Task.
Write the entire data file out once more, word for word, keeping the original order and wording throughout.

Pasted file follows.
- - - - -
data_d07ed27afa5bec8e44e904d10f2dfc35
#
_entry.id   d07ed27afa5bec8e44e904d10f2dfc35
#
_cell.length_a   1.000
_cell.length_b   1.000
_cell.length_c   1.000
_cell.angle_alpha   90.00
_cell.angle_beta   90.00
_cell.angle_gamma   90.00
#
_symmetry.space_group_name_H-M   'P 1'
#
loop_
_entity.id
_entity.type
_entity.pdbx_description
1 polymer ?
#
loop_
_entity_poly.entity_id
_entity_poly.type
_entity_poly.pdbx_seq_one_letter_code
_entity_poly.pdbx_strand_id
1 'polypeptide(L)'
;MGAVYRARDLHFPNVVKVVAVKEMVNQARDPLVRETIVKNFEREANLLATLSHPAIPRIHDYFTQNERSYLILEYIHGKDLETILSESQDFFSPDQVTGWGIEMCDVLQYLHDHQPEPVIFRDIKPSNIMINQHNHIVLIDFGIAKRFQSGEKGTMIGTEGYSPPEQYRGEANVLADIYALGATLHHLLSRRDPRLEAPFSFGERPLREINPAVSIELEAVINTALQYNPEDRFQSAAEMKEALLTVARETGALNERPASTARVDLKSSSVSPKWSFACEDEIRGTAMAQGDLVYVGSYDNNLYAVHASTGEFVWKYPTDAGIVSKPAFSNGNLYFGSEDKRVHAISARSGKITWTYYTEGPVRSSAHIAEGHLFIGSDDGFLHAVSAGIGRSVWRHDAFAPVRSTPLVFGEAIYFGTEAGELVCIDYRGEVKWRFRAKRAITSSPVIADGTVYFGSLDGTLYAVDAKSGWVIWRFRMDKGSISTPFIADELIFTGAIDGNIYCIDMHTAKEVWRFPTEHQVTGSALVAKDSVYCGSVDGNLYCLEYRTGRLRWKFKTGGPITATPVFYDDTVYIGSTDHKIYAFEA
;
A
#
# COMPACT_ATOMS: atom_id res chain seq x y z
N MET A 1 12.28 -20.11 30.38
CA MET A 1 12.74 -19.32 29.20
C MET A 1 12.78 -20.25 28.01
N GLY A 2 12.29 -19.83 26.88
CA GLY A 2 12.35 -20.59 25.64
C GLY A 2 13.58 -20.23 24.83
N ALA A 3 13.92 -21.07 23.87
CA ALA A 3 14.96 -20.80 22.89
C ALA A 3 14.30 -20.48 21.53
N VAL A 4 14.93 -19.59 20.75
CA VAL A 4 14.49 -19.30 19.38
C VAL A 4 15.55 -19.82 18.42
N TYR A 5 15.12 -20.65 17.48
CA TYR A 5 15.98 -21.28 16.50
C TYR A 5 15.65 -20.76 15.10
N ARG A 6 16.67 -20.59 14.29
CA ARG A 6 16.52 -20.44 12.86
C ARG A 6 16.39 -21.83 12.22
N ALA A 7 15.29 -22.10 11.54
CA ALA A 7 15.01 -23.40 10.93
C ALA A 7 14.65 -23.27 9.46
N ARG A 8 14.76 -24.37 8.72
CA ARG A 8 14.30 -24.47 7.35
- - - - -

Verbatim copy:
data_d07ed27afa5bec8e44e904d10f2dfc35
#
_entry.id   d07ed27afa5bec8e44e904d10f2dfc35
#
_cell.length_a   1.000
_cell.length_b   1.000
_cell.length_c   1.000
_cell.angle_alpha   90.00
_cell.angle_beta   90.00
_cell.angle_gamma   90.00
#
_symmetry.space_group_name_H-M   'P 1'
#
loop_
_entity.id
_entity.type
_entity.pdbx_description
1 polymer ?
#
loop_
_entity_poly.entity_id
_entity_poly.type
_entity_poly.pdbx_seq_one_letter_code
_entity_poly.pdbx_strand_id
1 'polypeptide(L)'
;MGAVYRARDLHFPNVVKVVAVKEMVNQARDPLVRETIVKNFEREANLLATLSHPAIPRIHDYFTQNERSYLILEYIHGKDLETILSESQDFFSPDQVTGWGIEMCDVLQYLHDHQPEPVIFRDIKPSNIMINQHNHIVLIDFGIAKRFQSGEKGTMIGTEGYSPPEQYRGEANVLADIYALGATLHHLLSRRDPRLEAPFSFGERPLREINPAVSIELEAVINTALQYNPEDRFQSAAEMKEALLTVARETGALNERPASTARVDLKSSSVSPKWSFACEDEIRGTAMAQGDLVYVGSYDNNLYAVHASTGEFVWKYPTDAGIVSKPAFSNGNLYFGSEDKRVHAISARSGKITWTYYTEGPVRSSAHIAEGHLFIGSDDGFLHAVSAGIGRSVWRHDAFAPVRSTPLVFGEAIYFGTEAGELVCIDYRGEVKWRFRAKRAITSSPVIADGTVYFGSLDGTLYAVDAKSGWVIWRFRMDKGSISTPFIADELIFTGAIDGNIYCIDMHTAKEVWRFPTEHQVTGSALVAKDSVYCGSVDGNLYCLEYRTGRLRWKFKTGGPITATPVFYDDTVYIGSTDHKIYAFEA
;
A
#
# COMPACT_ATOMS: atom_id res chain seq x y z
N MET A 1 12.28 -20.11 30.38
CA MET A 1 12.74 -19.32 29.20
C MET A 1 12.78 -20.25 28.01
N GLY A 2 12.29 -19.83 26.88
CA GLY A 2 12.35 -20.59 25.64
C GLY A 2 13.58 -20.23 24.83
N ALA A 3 13.92 -21.07 23.87
CA ALA A 3 14.96 -20.80 22.89
C ALA A 3 14.30 -20.48 21.53
N VAL A 4 14.93 -19.59 20.75
CA VAL A 4 14.49 -19.30 19.38
C VAL A 4 15.55 -19.82 18.42
N TYR A 5 15.12 -20.65 17.48
CA TYR A 5 15.98 -21.28 16.50
C TYR A 5 15.65 -20.76 15.10
N ARG A 6 16.67 -20.59 14.29
CA ARG A 6 16.52 -20.44 12.86
C ARG A 6 16.39 -21.83 12.22
N ALA A 7 15.29 -22.10 11.54
CA ALA A 7 15.01 -23.40 10.93
C ALA A 7 14.65 -23.27 9.46
N ARG A 8 14.76 -24.37 8.72
CA ARG A 8 14.30 -24.47 7.35